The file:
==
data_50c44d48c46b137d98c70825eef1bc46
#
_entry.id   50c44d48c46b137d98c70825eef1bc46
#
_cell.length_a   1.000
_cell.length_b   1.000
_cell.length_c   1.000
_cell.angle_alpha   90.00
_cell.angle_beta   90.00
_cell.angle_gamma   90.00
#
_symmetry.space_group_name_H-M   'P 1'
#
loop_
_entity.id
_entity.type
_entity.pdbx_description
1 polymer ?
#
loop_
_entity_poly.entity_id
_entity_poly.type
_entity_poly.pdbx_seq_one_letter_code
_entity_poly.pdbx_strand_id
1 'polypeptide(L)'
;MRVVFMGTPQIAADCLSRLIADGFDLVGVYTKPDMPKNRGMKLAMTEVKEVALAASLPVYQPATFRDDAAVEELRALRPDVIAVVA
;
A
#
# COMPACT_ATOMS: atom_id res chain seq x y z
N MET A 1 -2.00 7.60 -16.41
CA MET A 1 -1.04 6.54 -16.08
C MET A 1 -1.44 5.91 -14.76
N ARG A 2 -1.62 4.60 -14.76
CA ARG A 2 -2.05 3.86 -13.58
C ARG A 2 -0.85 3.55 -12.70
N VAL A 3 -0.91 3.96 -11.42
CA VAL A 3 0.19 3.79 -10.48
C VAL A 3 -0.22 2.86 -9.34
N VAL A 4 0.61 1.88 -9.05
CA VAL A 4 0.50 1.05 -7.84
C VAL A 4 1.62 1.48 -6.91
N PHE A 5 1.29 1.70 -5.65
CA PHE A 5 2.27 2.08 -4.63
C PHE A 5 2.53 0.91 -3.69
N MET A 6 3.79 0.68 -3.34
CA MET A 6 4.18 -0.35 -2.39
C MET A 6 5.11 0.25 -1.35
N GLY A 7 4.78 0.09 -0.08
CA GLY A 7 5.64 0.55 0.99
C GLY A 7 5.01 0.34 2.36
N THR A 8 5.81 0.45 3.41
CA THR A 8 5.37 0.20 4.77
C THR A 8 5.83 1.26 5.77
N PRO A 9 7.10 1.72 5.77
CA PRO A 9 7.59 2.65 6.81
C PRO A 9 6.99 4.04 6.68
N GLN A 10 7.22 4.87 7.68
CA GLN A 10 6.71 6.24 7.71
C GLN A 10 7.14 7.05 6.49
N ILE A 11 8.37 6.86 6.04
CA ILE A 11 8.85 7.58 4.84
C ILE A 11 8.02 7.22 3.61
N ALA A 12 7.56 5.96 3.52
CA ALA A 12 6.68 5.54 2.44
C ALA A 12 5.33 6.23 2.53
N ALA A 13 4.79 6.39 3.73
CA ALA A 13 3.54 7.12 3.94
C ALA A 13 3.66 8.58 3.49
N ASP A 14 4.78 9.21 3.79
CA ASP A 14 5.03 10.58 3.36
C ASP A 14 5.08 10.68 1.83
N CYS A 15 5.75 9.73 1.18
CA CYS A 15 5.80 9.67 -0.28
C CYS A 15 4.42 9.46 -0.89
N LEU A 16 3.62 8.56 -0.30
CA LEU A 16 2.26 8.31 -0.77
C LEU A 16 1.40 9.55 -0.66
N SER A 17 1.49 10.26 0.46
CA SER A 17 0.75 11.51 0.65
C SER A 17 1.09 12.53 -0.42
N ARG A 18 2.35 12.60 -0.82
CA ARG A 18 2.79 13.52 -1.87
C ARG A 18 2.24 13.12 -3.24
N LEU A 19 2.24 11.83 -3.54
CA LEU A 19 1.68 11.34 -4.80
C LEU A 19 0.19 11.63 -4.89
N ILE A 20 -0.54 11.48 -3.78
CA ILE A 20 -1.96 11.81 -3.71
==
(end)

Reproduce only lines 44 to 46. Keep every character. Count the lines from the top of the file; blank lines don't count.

CA PHE A 5 2.27 2.08 -4.63
C PHE A 5 2.53 0.91 -3.69
N MET A 6 3.79 0.68 -3.34